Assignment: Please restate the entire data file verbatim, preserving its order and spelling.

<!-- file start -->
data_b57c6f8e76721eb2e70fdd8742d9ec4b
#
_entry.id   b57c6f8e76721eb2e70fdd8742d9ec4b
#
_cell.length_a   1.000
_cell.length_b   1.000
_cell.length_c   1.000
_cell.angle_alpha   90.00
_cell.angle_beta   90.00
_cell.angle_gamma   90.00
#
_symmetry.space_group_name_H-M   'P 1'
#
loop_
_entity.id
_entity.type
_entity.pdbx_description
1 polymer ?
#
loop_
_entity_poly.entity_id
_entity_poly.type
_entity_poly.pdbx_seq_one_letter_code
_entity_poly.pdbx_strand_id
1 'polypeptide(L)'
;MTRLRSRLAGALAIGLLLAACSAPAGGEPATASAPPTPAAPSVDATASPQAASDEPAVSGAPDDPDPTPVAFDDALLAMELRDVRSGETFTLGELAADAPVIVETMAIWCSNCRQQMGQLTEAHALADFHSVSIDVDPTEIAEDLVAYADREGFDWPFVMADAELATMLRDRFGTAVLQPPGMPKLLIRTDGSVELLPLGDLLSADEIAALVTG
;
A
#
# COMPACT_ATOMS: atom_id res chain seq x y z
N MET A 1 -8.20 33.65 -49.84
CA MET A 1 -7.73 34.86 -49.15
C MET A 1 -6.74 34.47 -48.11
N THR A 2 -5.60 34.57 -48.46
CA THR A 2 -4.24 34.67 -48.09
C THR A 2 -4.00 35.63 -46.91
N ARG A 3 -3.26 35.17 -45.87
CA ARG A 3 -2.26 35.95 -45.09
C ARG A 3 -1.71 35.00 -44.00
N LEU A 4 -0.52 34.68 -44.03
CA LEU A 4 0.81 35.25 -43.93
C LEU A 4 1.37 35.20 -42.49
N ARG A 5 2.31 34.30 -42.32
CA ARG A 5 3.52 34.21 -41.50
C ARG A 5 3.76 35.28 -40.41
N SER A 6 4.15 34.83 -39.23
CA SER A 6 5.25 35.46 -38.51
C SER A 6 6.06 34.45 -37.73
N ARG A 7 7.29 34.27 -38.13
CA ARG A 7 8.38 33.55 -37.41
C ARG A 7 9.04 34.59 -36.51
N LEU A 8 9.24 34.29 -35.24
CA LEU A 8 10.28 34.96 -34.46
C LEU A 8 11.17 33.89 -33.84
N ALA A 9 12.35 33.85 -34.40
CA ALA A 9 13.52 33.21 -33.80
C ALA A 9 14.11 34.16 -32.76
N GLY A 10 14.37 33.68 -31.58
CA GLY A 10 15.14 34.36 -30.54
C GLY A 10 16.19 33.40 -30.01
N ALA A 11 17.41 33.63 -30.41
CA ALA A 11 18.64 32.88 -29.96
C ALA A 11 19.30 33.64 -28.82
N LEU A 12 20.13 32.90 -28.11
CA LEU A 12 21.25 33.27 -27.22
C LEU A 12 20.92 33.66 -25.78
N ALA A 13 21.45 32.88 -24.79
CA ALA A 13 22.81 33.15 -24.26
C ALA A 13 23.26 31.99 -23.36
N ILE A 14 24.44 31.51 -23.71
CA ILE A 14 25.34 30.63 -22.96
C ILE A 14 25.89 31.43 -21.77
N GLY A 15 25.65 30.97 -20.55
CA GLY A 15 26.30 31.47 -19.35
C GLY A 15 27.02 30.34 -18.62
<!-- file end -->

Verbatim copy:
data_b57c6f8e76721eb2e70fdd8742d9ec4b
#
_entry.id   b57c6f8e76721eb2e70fdd8742d9ec4b
#
_cell.length_a   1.000
_cell.length_b   1.000
_cell.length_c   1.000
_cell.angle_alpha   90.00
_cell.angle_beta   90.00
_cell.angle_gamma   90.00
#
_symmetry.space_group_name_H-M   'P 1'
#
loop_
_entity.id
_entity.type
_entity.pdbx_description
1 polymer ?
#
loop_
_entity_poly.entity_id
_entity_poly.type
_entity_poly.pdbx_seq_one_letter_code
_entity_poly.pdbx_strand_id
1 'polypeptide(L)'
;MTRLRSRLAGALAIGLLLAACSAPAGGEPATASAPPTPAAPSVDATASPQAASDEPAVSGAPDDPDPTPVAFDDALLAMELRDVRSGETFTLGELAADAPVIVETMAIWCSNCRQQMGQLTEAHALADFHSVSIDVDPTEIAEDLVAYADREGFDWPFVMADAELATMLRDRFGTAVLQPPGMPKLLIRTDGSVELLPLGDLLSADEIAALVTG
;
A
#
# COMPACT_ATOMS: atom_id res chain seq x y z
N MET A 1 -8.20 33.65 -49.84
CA MET A 1 -7.73 34.86 -49.15
C MET A 1 -6.74 34.47 -48.11
N THR A 2 -5.60 34.57 -48.46
CA THR A 2 -4.24 34.67 -48.09
C THR A 2 -4.00 35.63 -46.91
N ARG A 3 -3.26 35.17 -45.87
CA ARG A 3 -2.26 35.95 -45.09
C ARG A 3 -1.71 35.00 -44.00
N LEU A 4 -0.52 34.68 -44.03
CA LEU A 4 0.81 35.25 -43.93
C LEU A 4 1.37 35.20 -42.49
N ARG A 5 2.31 34.30 -42.32
CA ARG A 5 3.52 34.21 -41.50
C ARG A 5 3.76 35.28 -40.41
N SER A 6 4.15 34.83 -39.23
CA SER A 6 5.25 35.46 -38.51
C SER A 6 6.06 34.45 -37.73
N ARG A 7 7.29 34.27 -38.13
CA ARG A 7 8.38 33.55 -37.41
C ARG A 7 9.04 34.59 -36.51
N LEU A 8 9.24 34.29 -35.24
CA LEU A 8 10.28 34.96 -34.46
C LEU A 8 11.17 33.89 -33.84
N ALA A 9 12.35 33.85 -34.40
CA ALA A 9 13.52 33.21 -33.80
C ALA A 9 14.11 34.16 -32.76
N GLY A 10 14.37 33.68 -31.58
CA GLY A 10 15.14 34.36 -30.54
C GLY A 10 16.19 33.40 -30.01
N ALA A 11 17.41 33.63 -30.41
CA ALA A 11 18.64 32.88 -29.96
C ALA A 11 19.30 33.64 -28.82
N LEU A 12 20.13 32.90 -28.11
CA LEU A 12 21.25 33.27 -27.22
C LEU A 12 20.92 33.66 -25.78
N ALA A 13 21.45 32.88 -24.79
CA ALA A 13 22.81 33.15 -24.26
C ALA A 13 23.26 31.99 -23.36
N ILE A 14 24.44 31.51 -23.71
CA ILE A 14 25.34 30.63 -22.96
C ILE A 14 25.89 31.43 -21.77
N GLY A 15 25.65 30.97 -20.55
CA GLY A 15 26.30 31.47 -19.35
C GLY A 15 27.02 30.34 -18.62